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Come August, Come Freedom: The Bellows, The Gallows, and The Black General Gabriel Hardcover – September 11, 2012
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In 1800, long before the Civil War, there was a slave uprising in Richmond, Virginia, and this stirring fictionalized biography imagines the life of the young rebel leader, Gabriel. Born a slave on a plantation, young Gabriel learns to read with the owner’s son, Thomas, and is trained as a blacksmith in town. But he also witnesses unspeakable brutality: his father is sold away, his mother is whipped, and when Thomas takes over as master, he refuses to allow Gabriel to marry fellow slave Nanny. Inspired by the slave revolt led by Touissant Louverture on Saint Domingue Island, 24-year-old Gabriel calls on his people to fight for freedom, and thousands follow him. With his blacksmith training, he helps forge swords from pitchforks and scythes, but the plot is discovered. The line between fact and fiction is not always clear: Are the slave-owner’s journal entries invented or archival documents? But the authentic newspaper reports put the history in context, and the thrilling role of the unrecognized young hero will grab teen readers. Grades 8-12. --Hazel Rochman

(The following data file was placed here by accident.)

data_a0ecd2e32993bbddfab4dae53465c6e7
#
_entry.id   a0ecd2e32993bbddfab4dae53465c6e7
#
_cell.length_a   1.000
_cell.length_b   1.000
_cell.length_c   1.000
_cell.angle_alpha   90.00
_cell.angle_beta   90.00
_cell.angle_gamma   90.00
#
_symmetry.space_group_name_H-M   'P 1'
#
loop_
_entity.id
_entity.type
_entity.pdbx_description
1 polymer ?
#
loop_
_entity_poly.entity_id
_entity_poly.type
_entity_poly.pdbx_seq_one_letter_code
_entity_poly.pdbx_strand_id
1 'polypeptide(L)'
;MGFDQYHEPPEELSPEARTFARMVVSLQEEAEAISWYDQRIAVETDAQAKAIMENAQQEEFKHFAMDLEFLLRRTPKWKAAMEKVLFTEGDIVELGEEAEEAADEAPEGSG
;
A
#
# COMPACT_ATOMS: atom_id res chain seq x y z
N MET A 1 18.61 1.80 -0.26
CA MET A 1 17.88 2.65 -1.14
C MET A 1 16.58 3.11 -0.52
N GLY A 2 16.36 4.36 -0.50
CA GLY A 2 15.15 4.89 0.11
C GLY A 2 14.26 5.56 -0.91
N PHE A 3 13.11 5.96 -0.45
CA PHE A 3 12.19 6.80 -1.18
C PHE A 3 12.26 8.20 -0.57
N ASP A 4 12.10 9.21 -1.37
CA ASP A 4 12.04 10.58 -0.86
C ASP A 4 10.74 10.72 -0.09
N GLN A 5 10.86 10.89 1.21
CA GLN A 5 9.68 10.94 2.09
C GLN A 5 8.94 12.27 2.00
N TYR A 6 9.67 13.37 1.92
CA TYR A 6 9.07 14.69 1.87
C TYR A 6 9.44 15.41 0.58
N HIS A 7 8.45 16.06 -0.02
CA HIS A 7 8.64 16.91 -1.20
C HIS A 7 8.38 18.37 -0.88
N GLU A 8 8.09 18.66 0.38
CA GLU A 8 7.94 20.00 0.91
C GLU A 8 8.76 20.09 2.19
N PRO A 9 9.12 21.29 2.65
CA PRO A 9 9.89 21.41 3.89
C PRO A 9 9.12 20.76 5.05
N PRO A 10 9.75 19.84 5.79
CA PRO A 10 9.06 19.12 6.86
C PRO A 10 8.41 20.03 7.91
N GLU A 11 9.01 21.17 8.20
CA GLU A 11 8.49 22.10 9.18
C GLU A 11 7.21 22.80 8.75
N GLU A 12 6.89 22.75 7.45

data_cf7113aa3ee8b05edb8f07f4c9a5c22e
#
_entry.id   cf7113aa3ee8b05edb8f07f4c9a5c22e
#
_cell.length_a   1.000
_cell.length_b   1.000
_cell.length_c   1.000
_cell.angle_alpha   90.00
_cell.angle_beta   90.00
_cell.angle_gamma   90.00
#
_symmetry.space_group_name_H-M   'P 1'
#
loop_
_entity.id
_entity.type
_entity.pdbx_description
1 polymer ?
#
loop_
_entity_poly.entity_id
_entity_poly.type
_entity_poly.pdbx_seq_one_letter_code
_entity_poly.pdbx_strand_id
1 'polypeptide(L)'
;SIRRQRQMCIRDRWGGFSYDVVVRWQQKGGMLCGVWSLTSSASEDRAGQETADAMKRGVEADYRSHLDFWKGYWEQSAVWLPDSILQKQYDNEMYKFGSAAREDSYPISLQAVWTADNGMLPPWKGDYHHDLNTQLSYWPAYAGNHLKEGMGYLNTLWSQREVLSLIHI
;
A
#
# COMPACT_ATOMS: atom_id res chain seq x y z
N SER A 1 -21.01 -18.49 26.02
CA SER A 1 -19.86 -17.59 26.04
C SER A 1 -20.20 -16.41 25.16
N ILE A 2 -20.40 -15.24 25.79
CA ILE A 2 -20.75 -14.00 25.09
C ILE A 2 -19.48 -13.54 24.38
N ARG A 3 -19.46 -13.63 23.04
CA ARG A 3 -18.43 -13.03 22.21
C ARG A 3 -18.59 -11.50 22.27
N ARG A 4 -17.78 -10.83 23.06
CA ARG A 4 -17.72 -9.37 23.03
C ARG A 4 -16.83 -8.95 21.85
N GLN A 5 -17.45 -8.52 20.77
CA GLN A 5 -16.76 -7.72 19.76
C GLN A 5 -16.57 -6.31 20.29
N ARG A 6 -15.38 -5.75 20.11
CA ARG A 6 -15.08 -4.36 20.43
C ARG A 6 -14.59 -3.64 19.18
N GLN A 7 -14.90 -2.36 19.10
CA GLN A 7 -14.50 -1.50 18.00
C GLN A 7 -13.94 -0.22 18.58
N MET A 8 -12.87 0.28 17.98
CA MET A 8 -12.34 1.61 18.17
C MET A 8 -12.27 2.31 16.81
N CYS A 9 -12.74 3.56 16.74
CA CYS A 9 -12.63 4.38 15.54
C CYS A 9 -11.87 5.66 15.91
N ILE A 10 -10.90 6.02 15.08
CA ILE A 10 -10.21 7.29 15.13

Amateau’s prose is appropriately passionate, but it’s tempered with disciplined restraint and moments of startling delicacy. Although the subject of this title will call to historical fiction readers who appreciate such thoughtful works as M. T. Anderson’s Octavian Nothing (BCCB 11/06), teens who approach history with the poetic insight of Marilyn Nelson will also find Amateau’s chronicle rewarding.
—Bulletin of the Center for Children's Books (starred review)
Based on a true story of planned rebellion by “Prosser’s Gabriel,” Amateau deftly tucks well-researched period documents into the narrative at opportune moments. Her use of language is both startling and gratifying . . . an anguished tale told with poetry and heart.
In this beautifully written novel, Amateau makes Gabriel a fully realized character fighting not just for an abstract ideal of liberty but also for the freedom of Nanny and their future family. Amateau also makes good use of primary sources, sprinkling actual documents throughout the text. As did M. T. Anderson in his Octavian Nothing volumes (rev. 9/06; 9/08) and Kimberly Brubaker Bradley in Jefferson’s Sons (rev. 1/12), Amateau takes a long look at the tricky business of liberty in a new nation dedicated to freedom.
The thrilling role of the unrecognized young hero will grab teen readers.
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I am not in the habit of reading books aimed at younger readers. This one I read, though, because I know Gigi and because the book is a finalist for the Library of Virginia's People's Choice Award.
Told mostly from the point of view of Gabriel, the leader of the failed rebellion, the story depicts his childhood on a Virginia plantation. It is often the story of betrayal-at the hands of his white playmate who becomes his "master" and his compatriots in the rebellion. But it's also a love story. For me, primarily, it was a history lesson.